Over the last few weeks, I have been taking a hard look at various data protection tools to determine if they meet the goals for the next generation of tools. Those goals are quite interesting, actually, the main goal being application-centric backup with increased visibility into our methodologies. We need to know not only how well any backup, replica, and recovery operation meets our SLAs, but also whether or not all our data is actually available. This includes determining if there are any dependencies for an application as well as taking a comprehensive look at all the different forms of data protection. The other major goal for the next generation of tools is to preclude the need for a human element: in essence, we need to provide data protection without needing a human to set it up for us.
During a recent Twitter conversation about disaster recovery and business continuity testing, I began to consider how we communicate during a disaster. We do so not with normal communication methods, but more often than not with an interrupting form of communication—one in which constant requests for updates, criticisms, and outright demands for attention are directed at those who are doing the work of recovering a system. During a disaster recovery effort, communication breaks down. Why? Generally, not enough testing has been performed to document communication issues or any other types of issues. How can we improve this communication, or even get the proper people involved, when six feet of snow, water, or mud surrounds our place of work? Continue reading Disaster Recovery Communication
Attending Gigaom Structure was an exercise in getting fire-hosed with the leading edge innovation that public cloud providers are bringing to their customers worldwide. These innovations not only will have a profound effect on public cloud computing, but also will ultimately impact data center architectures, costs, and benefits worldwide.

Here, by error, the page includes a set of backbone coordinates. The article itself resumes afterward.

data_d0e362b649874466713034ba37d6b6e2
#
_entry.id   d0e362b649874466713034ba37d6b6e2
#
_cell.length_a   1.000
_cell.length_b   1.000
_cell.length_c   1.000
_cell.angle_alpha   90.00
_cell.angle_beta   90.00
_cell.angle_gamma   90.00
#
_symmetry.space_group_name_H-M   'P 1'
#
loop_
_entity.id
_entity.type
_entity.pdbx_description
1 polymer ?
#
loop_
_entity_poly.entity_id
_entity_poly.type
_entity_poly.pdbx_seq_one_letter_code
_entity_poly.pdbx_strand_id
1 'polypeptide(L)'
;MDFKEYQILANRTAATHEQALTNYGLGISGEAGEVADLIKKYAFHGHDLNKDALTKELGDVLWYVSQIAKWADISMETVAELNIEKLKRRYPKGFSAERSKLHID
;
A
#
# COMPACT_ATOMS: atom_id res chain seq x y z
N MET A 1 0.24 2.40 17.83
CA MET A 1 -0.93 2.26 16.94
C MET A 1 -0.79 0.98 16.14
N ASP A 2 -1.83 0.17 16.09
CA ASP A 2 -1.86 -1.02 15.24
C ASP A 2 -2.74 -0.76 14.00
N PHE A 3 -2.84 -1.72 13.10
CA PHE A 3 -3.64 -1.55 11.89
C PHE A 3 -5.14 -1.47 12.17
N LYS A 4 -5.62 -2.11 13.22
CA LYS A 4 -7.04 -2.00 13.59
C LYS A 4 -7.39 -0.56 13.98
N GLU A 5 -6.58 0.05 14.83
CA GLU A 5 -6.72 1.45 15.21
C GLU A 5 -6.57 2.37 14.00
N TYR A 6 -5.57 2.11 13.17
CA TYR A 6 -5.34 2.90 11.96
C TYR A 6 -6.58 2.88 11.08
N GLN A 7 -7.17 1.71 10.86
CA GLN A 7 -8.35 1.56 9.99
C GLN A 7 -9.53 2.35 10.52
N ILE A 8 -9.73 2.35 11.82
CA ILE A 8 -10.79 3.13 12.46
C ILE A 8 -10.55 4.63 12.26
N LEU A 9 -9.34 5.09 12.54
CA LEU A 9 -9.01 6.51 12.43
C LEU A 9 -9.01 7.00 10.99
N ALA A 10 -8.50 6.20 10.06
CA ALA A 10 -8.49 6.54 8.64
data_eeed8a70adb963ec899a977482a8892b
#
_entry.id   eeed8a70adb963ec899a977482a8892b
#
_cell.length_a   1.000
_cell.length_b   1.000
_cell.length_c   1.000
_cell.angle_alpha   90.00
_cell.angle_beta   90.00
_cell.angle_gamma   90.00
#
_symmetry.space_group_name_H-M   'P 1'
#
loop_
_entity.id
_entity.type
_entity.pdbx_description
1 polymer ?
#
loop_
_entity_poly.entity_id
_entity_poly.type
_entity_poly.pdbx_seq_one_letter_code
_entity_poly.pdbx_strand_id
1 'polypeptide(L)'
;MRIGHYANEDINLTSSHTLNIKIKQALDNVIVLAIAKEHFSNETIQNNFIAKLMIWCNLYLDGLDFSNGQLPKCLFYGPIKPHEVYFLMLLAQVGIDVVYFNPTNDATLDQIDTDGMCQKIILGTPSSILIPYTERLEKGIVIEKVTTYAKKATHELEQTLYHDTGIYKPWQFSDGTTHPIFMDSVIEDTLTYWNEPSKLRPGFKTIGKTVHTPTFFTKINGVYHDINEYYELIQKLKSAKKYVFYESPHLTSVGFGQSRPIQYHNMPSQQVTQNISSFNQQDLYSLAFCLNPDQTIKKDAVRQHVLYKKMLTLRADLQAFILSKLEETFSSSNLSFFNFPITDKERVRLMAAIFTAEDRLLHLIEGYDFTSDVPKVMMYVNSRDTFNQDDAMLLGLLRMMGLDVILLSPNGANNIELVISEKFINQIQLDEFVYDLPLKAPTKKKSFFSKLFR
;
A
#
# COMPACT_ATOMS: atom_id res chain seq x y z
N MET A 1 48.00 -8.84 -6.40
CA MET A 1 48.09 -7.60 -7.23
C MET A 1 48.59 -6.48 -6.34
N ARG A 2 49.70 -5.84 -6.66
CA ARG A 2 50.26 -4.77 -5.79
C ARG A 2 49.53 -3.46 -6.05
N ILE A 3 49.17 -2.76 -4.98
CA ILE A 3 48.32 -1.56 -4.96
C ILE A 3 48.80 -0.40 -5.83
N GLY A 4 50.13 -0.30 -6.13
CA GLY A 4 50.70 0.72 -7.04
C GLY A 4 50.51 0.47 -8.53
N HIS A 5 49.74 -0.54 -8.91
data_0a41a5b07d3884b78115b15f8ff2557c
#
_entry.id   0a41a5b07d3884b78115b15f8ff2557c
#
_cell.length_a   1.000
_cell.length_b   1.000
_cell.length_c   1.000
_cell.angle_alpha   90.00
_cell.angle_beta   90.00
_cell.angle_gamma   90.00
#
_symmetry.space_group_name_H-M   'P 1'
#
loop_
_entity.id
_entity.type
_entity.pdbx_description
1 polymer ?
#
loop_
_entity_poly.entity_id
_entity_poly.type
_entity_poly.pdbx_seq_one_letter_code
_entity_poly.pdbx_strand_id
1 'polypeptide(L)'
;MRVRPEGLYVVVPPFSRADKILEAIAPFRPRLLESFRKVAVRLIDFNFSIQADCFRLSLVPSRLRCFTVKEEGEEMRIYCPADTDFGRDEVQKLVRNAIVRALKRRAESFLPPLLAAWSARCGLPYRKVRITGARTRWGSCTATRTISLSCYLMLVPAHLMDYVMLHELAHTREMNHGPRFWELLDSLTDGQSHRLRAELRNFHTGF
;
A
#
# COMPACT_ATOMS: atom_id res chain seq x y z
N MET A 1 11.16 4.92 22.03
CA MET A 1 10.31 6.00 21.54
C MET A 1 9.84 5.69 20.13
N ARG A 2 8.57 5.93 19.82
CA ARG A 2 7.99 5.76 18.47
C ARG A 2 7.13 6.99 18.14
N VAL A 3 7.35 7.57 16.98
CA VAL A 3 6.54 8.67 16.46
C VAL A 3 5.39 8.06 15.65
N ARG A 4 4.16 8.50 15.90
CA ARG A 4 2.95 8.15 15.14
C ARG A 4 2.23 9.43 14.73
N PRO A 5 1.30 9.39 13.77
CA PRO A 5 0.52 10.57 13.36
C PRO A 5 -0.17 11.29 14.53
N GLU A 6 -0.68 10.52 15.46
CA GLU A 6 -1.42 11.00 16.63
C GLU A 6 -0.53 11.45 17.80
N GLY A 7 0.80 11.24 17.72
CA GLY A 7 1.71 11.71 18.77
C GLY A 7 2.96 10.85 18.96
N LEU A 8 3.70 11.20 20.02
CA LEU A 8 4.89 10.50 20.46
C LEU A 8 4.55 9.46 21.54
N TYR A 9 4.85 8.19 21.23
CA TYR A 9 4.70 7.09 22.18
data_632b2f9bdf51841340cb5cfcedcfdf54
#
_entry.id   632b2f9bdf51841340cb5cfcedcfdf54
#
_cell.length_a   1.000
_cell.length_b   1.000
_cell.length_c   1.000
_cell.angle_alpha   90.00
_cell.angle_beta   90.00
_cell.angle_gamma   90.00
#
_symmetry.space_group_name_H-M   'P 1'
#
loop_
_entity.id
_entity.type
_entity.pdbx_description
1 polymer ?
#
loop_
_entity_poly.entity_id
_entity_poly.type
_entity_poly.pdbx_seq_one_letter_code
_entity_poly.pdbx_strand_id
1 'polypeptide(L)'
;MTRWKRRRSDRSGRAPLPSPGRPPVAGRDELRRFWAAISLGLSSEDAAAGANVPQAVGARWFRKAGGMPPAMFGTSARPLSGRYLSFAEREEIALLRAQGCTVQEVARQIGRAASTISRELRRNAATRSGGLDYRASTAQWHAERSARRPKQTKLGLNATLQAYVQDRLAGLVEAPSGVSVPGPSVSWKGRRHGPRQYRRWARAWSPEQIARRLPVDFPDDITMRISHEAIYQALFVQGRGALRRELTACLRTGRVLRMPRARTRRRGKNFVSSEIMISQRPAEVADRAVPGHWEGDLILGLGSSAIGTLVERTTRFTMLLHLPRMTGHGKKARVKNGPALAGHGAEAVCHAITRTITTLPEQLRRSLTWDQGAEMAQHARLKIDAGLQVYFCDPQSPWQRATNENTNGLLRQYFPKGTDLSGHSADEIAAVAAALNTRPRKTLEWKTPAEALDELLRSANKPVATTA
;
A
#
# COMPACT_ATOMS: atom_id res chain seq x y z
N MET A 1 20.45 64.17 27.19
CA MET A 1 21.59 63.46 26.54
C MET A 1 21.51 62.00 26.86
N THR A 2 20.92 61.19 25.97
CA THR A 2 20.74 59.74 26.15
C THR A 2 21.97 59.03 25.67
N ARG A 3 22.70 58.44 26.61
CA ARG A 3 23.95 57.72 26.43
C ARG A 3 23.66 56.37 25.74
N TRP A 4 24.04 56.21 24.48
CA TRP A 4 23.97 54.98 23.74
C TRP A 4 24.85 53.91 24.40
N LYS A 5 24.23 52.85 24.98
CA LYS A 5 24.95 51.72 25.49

Backup, disaster recovery, and business continuity have changed quite a bit over the years, and they will continue to change into the future as more capability, analytics, and functionality are added to the general family of data protection tools. As we launch ourselves into the clouds, we need to perhaps rethink how we do data protection, what tools are available for data protection, and how to use our older tools to accomplish the same goals. We need an integrated data protection plan that not only accounts for cloud or data center failures but also accounts for the need to run within the cloud. There is always the need to get your data there and back again. Continue reading The Face of the New Backup
During the last two Virtualization Security Podcasts, the panel discussed backups as well as scripting related to backups and in general. We went further to discuss the security implications surrounding backups, including whether or not a recovery is required when a site is hacked. The latter raises an important question: what constitutes a disaster that requires recovery? Is recovery needed only for catastrophic failure (which TVP has experienced)? Is it required in response to malfeasance from a disgruntled employee? To an external cyber-attack? Do you classify cyber-attacks as disasters requiring restoration from known-good sources and restoration of data from a backup, or do you use some other means to recover?
Recently, we experienced a fairly catastrophic SAN failure: we lost two drives of a RAID-5 array. Needless to say, recovery was time-consuming, but it also pointed out some general issues with many disaster recovery, business continuity, and general architectures involved with virtual environments. Luckily, we were able to start one of the drives, let the hot-spare take over for the second failure, and recover the vast majority of our data. Yes, there was corruption, so that is where our backups came in and the ultimate dependencies for restoration. How do you recover from a catastrophic failure? Do you fail over automatically to a hot-site or cloud environment? Even if you fail over, how do you recover from a catastrophic failure? Continue reading Recovery Lessons Learned from Storage Failure